Wide-Base Tires

Wide-Base Tires

There is a higher adoption of tire pressure systems by fleets that use wide-base tires.

Wide-base tires intended for the over-the-road line-haul market will save significant amounts of fuel when compared to tires that are not designed for low rolling resistance. Wide-base tires generally display lower rolling resistance when compared to equivalent dual tires.

The benefits of wide-base tires compared to duals include up to a 1% reduction in overall vehicle weight, an equivalent upfront purchase price, and the potential for reduced maintenance.


Reduced Fuel Consumption

  • Lower rolling resistance leads to less fuel consumption.
  • There is a large range of rolling resistance in commercially available tires today, so the fuel efficiency will vary widely.
  • Because of improvements to LRR duals, the benefit of wide-base tires over duals is only 1% to 2%.

Weight Reduction
Savings can range from 627 to 1,284 lbs.

Initial Purchase Price
There is a negligible price differential between wide-base and dual tires when spec’d with new equipment.

Reduced Maintenance
No need to match tires as in a dual setup, and fewer tires to service reduces time to check pressure and tire condition.


Irregular/Premature Tread Wear

  • Anecdotal evidence that suggests some wide-base tires are less tolerant of certain maintenance shortcomings, such as bearing adjustment and inflation pressure.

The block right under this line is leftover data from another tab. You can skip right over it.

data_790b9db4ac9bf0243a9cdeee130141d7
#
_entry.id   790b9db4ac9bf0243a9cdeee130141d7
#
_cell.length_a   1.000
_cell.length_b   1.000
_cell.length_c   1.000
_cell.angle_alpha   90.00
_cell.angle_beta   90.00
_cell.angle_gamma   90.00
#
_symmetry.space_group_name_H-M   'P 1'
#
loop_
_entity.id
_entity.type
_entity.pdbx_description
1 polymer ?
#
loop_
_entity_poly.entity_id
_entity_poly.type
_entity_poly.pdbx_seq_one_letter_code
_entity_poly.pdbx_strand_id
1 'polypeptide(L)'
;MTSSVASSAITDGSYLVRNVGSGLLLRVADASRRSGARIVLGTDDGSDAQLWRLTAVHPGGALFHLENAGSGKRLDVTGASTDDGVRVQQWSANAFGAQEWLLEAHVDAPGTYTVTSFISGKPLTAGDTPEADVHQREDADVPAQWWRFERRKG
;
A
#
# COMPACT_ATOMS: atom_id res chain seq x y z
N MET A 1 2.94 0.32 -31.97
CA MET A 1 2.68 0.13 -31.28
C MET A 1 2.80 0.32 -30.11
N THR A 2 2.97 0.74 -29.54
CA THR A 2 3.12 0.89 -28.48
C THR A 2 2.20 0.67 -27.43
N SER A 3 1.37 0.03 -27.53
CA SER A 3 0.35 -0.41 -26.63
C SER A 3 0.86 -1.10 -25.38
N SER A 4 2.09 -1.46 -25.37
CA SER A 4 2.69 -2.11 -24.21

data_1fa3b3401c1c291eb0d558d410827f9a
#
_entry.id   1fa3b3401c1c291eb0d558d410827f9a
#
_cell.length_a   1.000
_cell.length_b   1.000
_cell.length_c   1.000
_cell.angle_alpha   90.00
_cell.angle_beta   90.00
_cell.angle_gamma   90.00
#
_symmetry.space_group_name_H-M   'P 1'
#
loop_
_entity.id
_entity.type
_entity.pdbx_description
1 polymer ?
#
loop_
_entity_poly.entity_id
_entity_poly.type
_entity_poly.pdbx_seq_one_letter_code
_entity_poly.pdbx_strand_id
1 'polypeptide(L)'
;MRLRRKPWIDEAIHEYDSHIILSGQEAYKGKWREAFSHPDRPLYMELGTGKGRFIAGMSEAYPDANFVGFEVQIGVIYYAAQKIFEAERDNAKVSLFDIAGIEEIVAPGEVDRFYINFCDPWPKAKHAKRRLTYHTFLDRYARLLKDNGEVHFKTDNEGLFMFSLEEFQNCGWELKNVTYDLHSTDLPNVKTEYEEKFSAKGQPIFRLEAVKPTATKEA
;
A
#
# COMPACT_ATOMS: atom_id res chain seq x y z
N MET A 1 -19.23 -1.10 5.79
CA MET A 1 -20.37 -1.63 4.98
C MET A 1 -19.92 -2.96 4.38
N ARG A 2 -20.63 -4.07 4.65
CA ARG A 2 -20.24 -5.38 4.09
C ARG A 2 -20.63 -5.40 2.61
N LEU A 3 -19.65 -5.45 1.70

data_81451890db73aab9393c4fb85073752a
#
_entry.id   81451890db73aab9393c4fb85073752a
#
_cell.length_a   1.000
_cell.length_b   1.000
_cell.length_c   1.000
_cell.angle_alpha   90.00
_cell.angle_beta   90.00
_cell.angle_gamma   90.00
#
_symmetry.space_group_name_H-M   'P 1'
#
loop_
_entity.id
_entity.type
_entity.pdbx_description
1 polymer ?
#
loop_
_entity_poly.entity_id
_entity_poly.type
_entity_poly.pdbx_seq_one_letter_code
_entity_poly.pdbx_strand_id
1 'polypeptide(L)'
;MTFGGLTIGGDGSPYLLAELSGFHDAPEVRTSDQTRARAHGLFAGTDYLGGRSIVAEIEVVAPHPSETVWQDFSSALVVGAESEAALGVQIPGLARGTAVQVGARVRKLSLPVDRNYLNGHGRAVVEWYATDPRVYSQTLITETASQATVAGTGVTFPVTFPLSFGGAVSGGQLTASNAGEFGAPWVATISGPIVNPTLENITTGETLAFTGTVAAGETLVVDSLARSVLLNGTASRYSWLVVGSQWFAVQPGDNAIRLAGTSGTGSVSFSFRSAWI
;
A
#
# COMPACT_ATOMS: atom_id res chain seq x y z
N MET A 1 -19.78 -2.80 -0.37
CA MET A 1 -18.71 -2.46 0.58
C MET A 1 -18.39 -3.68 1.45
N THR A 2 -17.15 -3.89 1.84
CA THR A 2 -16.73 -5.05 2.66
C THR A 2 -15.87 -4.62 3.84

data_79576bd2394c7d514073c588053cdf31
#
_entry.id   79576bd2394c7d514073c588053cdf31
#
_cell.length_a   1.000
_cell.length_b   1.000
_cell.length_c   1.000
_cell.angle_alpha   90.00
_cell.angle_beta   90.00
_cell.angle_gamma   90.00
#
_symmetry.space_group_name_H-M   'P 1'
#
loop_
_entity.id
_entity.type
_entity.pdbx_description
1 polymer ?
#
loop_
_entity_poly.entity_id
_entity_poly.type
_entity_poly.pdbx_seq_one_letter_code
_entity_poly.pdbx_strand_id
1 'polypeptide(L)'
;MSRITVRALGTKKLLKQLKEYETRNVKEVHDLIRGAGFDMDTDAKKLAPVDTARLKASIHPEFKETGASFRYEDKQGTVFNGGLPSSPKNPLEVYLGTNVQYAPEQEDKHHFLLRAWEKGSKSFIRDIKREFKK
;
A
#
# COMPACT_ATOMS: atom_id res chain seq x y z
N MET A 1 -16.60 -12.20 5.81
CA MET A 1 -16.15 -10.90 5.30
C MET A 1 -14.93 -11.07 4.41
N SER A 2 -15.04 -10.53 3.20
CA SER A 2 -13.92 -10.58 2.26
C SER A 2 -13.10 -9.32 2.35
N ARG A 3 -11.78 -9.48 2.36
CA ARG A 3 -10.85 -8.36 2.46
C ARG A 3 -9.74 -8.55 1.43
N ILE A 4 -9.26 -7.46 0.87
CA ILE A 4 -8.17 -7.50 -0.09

• Tire wear concerns can be more a matter of perception than reality.


  • Product availability was a concern in the early days of wide-base tires.
  • Non-users of wide-base tires still cite this as a concern; but more than 90% of tire dealers now stock at least the more popular models of wide-base tires.

Increased Cost of On-road Breakdown

  • Labor and service charges connected to a tire failure road call are roughly the same for wide-base or dual tires, so the increased cost of on-road breakdown is more connected to the increased likelihood of wheel damage.
  • If a wide-base tire is operated underinflated or flat, wheel damage may be more likely, as there is no companion tire to hold the wheel off the pavement.

Residual/Resale Value

  • In some regions wide-base tires are seen as a negative during trade-in.
  • Several truck dealerships that the study team spoke with indicated that they preferred trade-ins to have dual tires as they seemed to sell better.
  • Used truck dealers with both duals and wide-base tires find the duals are preferred and often replace wide-base singles with duals to make the trucks more marketable.

Ability to Retread

  • In the past, wide-base tires have been limited to one retread. However, improvements in casing and the retreading process are allowing additional retreads.
  • The brand of tire to seems to be a significant factor in the ability to retread it.

Driver Acceptance
There are perceived concerns over traction and stability.

To learn more, download the Low Rolling Resistance Tires Confidence Report.